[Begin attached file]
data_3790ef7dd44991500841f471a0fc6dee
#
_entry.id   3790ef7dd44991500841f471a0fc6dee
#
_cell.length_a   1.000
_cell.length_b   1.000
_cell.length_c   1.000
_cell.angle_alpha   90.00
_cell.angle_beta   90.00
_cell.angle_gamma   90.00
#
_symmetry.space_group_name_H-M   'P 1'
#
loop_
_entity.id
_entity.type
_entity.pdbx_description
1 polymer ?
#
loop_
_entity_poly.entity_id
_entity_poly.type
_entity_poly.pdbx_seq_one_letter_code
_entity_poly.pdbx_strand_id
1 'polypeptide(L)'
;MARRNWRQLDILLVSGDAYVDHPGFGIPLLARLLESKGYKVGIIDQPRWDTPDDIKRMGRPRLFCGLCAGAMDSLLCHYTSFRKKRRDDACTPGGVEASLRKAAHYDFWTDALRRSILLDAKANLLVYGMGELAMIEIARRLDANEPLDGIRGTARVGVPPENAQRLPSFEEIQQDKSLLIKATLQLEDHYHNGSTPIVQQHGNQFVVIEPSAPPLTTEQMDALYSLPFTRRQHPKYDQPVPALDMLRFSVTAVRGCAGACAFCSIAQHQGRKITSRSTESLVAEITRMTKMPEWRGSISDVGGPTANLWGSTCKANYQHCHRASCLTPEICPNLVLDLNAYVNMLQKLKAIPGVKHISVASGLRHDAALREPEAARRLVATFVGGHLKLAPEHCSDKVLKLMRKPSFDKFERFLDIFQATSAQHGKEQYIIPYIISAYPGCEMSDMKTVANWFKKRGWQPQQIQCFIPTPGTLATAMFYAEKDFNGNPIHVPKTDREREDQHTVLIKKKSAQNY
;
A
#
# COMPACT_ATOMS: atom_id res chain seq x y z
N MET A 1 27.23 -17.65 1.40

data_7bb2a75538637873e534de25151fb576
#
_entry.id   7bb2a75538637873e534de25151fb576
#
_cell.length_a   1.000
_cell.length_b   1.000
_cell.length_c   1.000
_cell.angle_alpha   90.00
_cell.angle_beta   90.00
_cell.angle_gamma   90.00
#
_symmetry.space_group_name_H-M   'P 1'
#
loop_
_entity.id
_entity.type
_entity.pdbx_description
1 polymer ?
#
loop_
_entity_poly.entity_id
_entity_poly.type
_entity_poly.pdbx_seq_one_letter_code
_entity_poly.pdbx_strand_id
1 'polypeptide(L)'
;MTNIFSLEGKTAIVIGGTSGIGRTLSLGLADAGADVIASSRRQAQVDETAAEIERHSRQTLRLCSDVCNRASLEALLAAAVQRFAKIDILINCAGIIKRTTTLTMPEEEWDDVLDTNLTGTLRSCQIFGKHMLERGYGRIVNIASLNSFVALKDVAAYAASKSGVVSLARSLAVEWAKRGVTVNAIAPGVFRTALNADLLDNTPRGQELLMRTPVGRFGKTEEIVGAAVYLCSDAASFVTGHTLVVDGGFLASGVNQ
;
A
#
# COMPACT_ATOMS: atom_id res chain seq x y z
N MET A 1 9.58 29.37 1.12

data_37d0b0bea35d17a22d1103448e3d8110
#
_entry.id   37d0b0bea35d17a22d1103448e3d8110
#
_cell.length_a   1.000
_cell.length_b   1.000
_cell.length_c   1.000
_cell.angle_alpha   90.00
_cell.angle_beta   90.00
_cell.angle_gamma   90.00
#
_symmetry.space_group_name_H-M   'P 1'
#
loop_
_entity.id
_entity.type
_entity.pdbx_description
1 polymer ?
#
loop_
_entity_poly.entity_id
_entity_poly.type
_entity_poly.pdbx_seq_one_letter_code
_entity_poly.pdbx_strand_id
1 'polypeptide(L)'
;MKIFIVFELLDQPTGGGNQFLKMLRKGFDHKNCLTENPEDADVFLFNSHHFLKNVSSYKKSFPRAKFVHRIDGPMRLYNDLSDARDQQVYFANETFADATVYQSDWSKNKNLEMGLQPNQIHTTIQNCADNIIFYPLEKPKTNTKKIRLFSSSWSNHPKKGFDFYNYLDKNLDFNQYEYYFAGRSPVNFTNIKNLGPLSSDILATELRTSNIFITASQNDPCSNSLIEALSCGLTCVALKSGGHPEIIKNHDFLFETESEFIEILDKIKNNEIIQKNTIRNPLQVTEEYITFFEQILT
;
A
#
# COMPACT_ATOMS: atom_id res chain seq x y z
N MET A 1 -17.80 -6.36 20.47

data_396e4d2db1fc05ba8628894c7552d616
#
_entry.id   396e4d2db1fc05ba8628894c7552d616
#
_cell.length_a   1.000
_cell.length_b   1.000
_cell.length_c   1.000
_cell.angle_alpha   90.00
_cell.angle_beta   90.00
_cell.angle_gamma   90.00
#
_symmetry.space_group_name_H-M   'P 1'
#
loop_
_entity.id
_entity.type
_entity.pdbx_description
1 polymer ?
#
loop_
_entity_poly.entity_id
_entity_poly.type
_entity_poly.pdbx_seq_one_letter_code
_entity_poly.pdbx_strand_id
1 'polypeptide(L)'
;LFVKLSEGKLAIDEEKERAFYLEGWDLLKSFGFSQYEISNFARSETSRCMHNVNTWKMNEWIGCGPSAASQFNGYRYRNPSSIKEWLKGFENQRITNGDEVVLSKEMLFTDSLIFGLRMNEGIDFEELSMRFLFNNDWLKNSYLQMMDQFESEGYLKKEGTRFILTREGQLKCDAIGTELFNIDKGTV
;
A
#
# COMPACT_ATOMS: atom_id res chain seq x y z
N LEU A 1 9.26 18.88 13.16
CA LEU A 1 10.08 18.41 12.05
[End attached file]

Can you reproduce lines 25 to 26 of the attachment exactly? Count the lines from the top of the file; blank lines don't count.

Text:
1 'polypeptide(L)'
;MARRNWRQLDILLVSGDAYVDHPGFGIPLLARLLESKGYKVGIIDQPRWDTPDDIKRMGRPRLFCGLCAGAMDSLLCHYTSFRKKRRDDACTPGGVEASLRKAAHYDFWTDALRRSILLDAKANLLVYGMGELAMIEIARRLDANEPLDGIRGTARVGVPPENAQRLPSFEEIQQDKSLLIKATLQLEDHYHNGSTPIVQQHGNQFVVIEPSAPPLTTEQMDALYSLPFTRRQHPKYDQPVPALDMLRFSVTAVRGCAGACAFCSIAQHQGRKITSRSTESLVAEITRMTKMPEWRGSISDVGGPTANLWGSTCKANYQHCHRASCLTPEICPNLVLDLNAYVNMLQKLKAIPGVKHISVASGLRHDAALREPEAARRLVATFVGGHLKLAPEHCSDKVLKLMRKPSFDKFERFLDIFQATSAQHGKEQYIIPYIISAYPGCEMSDMKTVANWFKKRGWQPQQIQCFIPTPGTLATAMFYAEKDFNGNPIHVPKTDREREDQHTVLIKKKSAQNY